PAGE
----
Stretchy, conductive electrodes that can keep up with an octopus


By Katherine Bourzac


Materials for bioelectronics must often compromise between mechanical and electrical properties. In a talk at the ACS Fall 2022 meeting, Stanford University chemical engineer Zhenan Bao described her approach to designing polymers that bridge that gap, combining high electrical conductivity with soft, stretchy, tissue-like mechanical properties.

With careful chemical engineering, Bao’s group has made conductive-polymer electrodes that can stimulate single neurons in the brain stem without harming its delicate tissue. They then used the electrodes to measure electrical activity in an octopus’s muscles as the creature stretched and swam. Bao presented this work in the Division of Industrial and Engineering Chemistry on Monday.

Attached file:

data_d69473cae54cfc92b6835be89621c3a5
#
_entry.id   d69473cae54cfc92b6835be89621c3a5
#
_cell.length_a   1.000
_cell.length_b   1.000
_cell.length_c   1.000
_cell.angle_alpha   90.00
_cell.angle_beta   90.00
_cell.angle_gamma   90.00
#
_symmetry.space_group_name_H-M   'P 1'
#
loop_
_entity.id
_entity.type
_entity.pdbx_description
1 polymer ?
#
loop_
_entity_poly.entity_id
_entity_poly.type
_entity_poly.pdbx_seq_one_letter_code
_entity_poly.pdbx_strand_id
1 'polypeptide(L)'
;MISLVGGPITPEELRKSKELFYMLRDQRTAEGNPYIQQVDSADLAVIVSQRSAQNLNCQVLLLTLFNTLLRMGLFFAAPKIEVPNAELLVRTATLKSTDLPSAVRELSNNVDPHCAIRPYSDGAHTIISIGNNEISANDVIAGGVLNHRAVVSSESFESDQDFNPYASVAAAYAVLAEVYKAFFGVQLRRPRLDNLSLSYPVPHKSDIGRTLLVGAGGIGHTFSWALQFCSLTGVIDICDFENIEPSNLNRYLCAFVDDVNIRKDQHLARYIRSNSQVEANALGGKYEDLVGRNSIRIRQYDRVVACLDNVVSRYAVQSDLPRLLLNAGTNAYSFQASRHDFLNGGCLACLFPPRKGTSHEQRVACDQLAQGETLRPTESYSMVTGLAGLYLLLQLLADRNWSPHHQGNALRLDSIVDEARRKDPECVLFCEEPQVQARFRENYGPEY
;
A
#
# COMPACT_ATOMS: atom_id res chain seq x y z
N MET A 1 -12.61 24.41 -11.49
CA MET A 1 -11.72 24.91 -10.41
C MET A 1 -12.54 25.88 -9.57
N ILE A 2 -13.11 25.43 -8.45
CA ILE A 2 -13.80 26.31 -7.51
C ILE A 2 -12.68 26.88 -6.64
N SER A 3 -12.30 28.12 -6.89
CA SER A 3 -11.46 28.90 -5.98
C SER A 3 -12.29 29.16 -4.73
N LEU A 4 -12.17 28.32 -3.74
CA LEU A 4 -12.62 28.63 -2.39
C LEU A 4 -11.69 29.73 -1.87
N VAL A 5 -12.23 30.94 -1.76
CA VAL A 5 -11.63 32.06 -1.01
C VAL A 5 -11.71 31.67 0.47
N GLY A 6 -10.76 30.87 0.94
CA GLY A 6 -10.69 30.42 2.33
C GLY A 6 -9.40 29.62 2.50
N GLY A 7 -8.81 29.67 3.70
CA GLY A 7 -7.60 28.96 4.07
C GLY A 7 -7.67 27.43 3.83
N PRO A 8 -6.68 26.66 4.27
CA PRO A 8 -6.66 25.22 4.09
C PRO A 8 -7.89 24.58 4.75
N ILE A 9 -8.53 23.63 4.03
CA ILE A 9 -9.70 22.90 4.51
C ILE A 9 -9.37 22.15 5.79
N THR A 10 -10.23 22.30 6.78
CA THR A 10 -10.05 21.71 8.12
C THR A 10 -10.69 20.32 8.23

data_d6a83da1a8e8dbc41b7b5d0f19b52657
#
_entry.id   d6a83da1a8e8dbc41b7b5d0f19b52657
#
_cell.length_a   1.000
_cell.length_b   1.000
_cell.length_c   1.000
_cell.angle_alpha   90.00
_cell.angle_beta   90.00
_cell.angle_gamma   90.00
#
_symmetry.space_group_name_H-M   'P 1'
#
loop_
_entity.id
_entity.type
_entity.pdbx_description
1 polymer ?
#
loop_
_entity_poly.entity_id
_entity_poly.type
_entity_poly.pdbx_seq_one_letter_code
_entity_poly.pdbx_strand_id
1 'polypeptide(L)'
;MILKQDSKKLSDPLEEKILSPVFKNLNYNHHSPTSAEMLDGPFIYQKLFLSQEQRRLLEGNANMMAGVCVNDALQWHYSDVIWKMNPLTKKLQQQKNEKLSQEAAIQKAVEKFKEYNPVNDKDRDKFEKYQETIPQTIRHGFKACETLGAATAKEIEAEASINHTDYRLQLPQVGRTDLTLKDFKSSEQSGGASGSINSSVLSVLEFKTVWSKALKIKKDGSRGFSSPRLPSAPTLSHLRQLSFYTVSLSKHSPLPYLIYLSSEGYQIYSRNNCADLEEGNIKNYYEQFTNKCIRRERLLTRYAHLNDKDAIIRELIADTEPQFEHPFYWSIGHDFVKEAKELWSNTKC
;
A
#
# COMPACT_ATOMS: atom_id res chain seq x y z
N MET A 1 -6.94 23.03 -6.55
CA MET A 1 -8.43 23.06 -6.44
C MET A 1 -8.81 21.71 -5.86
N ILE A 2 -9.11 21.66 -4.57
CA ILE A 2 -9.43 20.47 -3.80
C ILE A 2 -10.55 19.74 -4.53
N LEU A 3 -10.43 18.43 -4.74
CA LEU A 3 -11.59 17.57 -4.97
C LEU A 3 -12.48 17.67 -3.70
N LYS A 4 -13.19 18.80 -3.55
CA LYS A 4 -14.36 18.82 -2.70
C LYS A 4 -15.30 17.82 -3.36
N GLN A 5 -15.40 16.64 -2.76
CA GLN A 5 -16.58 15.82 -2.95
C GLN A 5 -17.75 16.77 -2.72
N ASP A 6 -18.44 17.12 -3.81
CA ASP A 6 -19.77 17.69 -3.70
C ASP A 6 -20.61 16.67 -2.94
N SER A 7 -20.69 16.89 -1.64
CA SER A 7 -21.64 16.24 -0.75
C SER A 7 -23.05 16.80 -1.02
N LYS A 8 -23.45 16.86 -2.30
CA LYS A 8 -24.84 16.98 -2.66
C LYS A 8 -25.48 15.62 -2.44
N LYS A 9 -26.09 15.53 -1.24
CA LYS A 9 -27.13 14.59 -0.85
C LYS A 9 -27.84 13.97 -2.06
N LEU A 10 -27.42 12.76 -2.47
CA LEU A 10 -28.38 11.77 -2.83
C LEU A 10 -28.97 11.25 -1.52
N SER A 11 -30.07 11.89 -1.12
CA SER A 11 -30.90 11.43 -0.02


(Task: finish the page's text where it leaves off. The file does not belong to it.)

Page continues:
Conductive polymers are in some ways ideal for making bioelectronics. Unlike conventional electronic materials, such as silicon and metal, they can be inherently soft and stretchable. But improving their electronic properties typically comes at a cost: the more crystalline a polymer is, the higher its electrical conductivity—and the less it will stretch.

Bao and her team decided to separate out these competing priorities by developing a polymer that interlocks separate parts, each optimized for conductivity, mechanical properties, or photopatternability.